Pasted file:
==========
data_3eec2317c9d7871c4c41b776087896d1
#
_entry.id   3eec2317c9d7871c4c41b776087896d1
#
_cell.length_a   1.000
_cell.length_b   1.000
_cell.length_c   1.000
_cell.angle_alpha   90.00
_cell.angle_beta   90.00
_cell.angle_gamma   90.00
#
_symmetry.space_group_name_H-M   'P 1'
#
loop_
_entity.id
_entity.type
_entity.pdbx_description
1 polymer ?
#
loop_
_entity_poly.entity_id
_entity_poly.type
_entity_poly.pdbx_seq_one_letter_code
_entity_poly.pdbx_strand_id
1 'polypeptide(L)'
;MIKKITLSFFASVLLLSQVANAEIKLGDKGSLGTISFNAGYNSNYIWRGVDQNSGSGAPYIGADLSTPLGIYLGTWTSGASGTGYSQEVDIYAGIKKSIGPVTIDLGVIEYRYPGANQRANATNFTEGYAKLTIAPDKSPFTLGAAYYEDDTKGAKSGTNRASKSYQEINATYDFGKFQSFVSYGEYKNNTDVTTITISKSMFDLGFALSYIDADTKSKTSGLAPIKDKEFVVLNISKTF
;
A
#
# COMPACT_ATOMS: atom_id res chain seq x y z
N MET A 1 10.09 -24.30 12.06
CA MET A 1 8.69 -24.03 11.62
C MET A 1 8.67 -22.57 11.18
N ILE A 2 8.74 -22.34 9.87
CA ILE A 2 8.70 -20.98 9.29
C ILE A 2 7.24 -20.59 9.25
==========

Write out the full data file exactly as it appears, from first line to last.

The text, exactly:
data_3eec2317c9d7871c4c41b776087896d1
#
_entry.id   3eec2317c9d7871c4c41b776087896d1
#
_cell.length_a   1.000
_cell.length_b   1.000
_cell.length_c   1.000
_cell.angle_alpha   90.00
_cell.angle_beta   90.00
_cell.angle_gamma   90.00
#
_symmetry.space_group_name_H-M   'P 1'
#
loop_
_entity.id
_entity.type
_entity.pdbx_description
1 polymer ?
#
loop_
_entity_poly.entity_id
_entity_poly.type
_entity_poly.pdbx_seq_one_letter_code
_entity_poly.pdbx_strand_id
1 'polypeptide(L)'
;MIKKITLSFFASVLLLSQVANAEIKLGDKGSLGTISFNAGYNSNYIWRGVDQNSGSGAPYIGADLSTPLGIYLGTWTSGASGTGYSQEVDIYAGIKKSIGPVTIDLGVIEYRYPGANQRANATNFTEGYAKLTIAPDKSPFTLGAAYYEDDTKGAKSGTNRASKSYQEINATYDFGKFQSFVSYGEYKNNTDVTTITISKSMFDLGFALSYIDADTKSKTSGLAPIKDKEFVVLNISKTF
;
A
#
# COMPACT_ATOMS: atom_id res chain seq x y z
N MET A 1 10.09 -24.30 12.06
CA MET A 1 8.69 -24.03 11.62
C MET A 1 8.67 -22.57 11.18
N ILE A 2 8.74 -22.34 9.87
CA ILE A 2 8.70 -20.98 9.29
C ILE A 2 7.24 -20.59 9.25